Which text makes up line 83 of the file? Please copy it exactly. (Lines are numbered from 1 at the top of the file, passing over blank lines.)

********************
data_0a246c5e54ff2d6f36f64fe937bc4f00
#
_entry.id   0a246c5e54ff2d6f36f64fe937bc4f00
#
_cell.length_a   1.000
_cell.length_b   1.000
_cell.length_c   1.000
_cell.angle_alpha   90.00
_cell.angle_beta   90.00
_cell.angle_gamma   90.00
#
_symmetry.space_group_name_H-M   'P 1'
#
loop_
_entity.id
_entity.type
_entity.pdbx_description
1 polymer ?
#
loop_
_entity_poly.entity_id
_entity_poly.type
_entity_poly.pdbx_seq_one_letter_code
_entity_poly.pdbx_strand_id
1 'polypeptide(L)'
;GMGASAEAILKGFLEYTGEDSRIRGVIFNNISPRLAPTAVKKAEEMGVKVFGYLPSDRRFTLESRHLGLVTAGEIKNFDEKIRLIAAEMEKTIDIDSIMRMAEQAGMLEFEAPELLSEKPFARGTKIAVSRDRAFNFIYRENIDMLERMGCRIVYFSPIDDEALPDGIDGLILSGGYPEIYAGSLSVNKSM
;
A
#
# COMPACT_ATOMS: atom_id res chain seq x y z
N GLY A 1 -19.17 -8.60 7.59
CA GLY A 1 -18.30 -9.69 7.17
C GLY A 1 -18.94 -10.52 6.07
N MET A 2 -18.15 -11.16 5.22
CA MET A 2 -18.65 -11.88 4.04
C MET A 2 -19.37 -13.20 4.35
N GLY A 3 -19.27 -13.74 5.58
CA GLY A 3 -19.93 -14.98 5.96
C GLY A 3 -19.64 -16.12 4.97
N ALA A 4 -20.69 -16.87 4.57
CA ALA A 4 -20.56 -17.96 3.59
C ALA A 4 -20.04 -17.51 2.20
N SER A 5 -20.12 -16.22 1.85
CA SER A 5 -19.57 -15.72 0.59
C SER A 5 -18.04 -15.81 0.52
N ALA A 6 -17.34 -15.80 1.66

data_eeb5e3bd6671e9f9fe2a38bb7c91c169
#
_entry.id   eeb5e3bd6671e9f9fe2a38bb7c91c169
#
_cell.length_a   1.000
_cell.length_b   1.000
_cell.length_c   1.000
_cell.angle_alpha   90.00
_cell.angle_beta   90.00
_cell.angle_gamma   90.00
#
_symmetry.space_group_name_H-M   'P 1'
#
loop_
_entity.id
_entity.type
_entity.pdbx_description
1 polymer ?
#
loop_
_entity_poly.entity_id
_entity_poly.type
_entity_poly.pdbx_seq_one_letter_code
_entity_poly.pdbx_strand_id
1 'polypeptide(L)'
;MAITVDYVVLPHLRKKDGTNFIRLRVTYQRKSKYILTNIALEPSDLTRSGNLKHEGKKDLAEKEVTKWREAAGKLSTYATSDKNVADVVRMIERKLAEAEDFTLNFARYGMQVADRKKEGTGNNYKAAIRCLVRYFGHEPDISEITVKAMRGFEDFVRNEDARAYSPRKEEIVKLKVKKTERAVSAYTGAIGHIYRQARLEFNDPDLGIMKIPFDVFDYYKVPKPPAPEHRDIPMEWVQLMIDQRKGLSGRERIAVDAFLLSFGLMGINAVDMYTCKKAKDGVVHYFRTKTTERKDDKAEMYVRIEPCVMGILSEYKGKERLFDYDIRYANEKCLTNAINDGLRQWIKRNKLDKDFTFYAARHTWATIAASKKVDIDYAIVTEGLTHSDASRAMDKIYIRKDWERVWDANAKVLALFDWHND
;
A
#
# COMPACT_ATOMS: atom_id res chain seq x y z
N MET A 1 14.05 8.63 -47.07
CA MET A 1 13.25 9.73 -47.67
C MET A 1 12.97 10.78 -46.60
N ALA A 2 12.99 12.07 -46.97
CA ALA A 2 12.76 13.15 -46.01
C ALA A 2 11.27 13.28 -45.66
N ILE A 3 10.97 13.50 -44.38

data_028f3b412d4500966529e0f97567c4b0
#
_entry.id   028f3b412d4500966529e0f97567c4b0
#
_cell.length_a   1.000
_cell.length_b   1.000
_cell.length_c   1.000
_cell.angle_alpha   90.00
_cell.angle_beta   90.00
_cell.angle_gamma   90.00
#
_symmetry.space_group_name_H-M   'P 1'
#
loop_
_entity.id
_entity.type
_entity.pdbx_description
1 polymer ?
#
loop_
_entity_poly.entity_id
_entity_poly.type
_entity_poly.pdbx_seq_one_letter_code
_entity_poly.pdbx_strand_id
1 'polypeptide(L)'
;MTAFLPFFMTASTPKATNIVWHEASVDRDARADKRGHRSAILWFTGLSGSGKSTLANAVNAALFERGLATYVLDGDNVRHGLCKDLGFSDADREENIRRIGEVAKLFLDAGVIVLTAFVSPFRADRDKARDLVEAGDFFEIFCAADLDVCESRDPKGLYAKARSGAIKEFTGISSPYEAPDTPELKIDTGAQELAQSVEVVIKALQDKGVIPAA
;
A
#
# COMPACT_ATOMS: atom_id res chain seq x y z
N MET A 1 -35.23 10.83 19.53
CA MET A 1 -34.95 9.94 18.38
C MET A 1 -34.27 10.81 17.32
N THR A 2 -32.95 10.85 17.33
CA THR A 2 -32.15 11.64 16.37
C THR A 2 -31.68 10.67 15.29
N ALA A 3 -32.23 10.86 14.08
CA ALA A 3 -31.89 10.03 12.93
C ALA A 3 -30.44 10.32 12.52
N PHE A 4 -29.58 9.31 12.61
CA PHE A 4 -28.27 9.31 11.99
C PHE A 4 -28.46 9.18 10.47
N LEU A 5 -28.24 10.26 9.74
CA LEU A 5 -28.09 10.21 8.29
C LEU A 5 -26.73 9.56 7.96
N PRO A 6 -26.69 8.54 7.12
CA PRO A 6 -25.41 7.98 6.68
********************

N ILE A 3 10.97 13.50 -44.38